Batman: The Complete Knightfall Saga pits the Gotham Knight against the most vicious and cunning villain Batman has ever faced. Born and raised in a Brazilian prison, Bane wants to utterly destroy Batman but is smart enough not to face him head on - at least not yet. Bane's power comes from an experimental steroid known as Venom, that is pumped directly into his brain.
Already tired from his constant battles with the numerous sociopaths who wend their way to Gotham City, Batman must also contend with inner turmoil about his new apprentice, Tim Drake. After the first Robin left and his second Robin was killed, Batman is incapable of fully trusting Tim. His fatigue is becoming obvious to his butler Alfred, Gotham's Police Commissioner Jim Gordon, and most importantly, to Bane. Preying on this weakness, Bane blows up Arkham Asylum, releasing all the violent criminals that Batman has spent most of his career locking up. In addition to second-string villains like the Mad-Hatter, Ventriloquist, Firefly, and Killer Croc, Batman must recapture his most vicious opponents including the Scarecrow, Riddler, and Joker. And when it's all done, he will face Bane, who intends to show no mercy and to break the Bat. Though he survives, Batman must find a way to recover from what seems like an incurable ailment, and to deal with this deadly enemy.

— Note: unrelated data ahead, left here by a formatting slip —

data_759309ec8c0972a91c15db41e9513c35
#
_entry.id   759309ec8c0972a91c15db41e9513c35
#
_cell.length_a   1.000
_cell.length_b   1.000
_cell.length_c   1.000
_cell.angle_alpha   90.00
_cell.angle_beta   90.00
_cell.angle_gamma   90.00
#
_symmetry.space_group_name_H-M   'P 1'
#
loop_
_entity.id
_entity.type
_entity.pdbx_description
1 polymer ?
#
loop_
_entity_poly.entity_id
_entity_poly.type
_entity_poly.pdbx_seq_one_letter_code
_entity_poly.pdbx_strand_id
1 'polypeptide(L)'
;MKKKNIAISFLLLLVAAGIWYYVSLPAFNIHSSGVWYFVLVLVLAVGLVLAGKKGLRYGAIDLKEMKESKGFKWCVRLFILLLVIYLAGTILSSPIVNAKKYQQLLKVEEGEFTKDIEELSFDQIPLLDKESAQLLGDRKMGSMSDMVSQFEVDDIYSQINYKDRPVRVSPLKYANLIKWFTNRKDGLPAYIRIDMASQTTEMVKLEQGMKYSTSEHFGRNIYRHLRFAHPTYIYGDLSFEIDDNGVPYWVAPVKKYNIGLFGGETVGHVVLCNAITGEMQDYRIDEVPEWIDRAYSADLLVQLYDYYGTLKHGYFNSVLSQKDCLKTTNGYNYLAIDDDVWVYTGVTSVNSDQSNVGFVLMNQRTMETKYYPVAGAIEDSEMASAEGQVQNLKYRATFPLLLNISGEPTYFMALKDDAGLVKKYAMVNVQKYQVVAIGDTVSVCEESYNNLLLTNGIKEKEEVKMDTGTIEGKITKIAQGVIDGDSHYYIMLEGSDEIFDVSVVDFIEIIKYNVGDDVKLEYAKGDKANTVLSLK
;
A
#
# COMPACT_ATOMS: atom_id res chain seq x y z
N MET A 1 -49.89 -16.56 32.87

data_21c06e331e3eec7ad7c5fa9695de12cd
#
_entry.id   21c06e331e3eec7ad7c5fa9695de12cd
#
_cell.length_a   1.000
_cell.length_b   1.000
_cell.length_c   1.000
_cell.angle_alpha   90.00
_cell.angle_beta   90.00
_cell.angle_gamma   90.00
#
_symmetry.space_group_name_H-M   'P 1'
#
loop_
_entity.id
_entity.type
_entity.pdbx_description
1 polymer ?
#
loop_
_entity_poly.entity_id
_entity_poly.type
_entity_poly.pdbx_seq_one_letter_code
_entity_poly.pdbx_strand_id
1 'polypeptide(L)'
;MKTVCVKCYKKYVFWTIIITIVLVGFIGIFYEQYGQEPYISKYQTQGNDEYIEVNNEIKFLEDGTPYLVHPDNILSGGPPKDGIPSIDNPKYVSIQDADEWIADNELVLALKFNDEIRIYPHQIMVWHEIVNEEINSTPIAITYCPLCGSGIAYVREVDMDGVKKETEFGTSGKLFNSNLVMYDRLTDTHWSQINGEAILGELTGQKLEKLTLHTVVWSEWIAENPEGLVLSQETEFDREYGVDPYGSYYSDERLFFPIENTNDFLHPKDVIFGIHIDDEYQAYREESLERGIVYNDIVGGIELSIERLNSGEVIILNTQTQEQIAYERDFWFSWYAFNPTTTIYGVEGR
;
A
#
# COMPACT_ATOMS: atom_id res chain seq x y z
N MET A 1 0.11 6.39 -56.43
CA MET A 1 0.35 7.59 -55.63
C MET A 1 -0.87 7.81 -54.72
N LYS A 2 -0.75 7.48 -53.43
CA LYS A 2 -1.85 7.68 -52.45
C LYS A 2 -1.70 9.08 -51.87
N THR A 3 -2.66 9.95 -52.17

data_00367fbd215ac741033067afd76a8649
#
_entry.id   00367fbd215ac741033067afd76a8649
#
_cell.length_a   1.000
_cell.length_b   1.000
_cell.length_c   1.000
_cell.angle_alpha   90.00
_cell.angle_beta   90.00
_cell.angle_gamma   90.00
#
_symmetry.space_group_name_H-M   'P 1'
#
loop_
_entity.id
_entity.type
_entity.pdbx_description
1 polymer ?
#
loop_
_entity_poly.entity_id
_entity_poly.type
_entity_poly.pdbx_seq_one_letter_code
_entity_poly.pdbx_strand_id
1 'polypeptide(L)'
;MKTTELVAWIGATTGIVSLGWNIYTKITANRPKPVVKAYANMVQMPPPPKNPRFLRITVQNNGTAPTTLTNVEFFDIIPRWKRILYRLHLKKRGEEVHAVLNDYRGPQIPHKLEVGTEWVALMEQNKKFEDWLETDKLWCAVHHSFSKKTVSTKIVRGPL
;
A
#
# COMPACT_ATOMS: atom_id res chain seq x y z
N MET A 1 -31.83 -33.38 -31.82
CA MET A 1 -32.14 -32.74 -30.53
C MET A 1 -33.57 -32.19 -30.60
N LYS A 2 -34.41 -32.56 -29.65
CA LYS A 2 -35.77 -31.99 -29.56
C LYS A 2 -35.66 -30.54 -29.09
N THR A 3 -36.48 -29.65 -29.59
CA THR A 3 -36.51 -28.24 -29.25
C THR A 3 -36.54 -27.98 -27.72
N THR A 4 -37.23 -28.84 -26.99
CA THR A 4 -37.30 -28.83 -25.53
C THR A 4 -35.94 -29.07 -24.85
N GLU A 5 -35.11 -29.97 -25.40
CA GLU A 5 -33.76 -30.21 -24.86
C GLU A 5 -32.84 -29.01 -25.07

As one of the most popular story-arcs for the Batman comic books, this page-turner morphed fantastically into the audio format - due mostly to great script writers, superb direction, and an amazing sound-effects team. What's interesting about the production is that like an actual comic book, it transitions from scene to scene fairly fast, but unobtrusively. Dialogue between characters flows easily, with sound effects defining background and action. Though some verbal cues from characters are needed to explain the action, it's much less than one might expect. The cast play their parts well with Batman's actor showing great subtlety in voicing the dark and stern Batman in contrast to easy-going millionaire playboy, Bruce Wayne.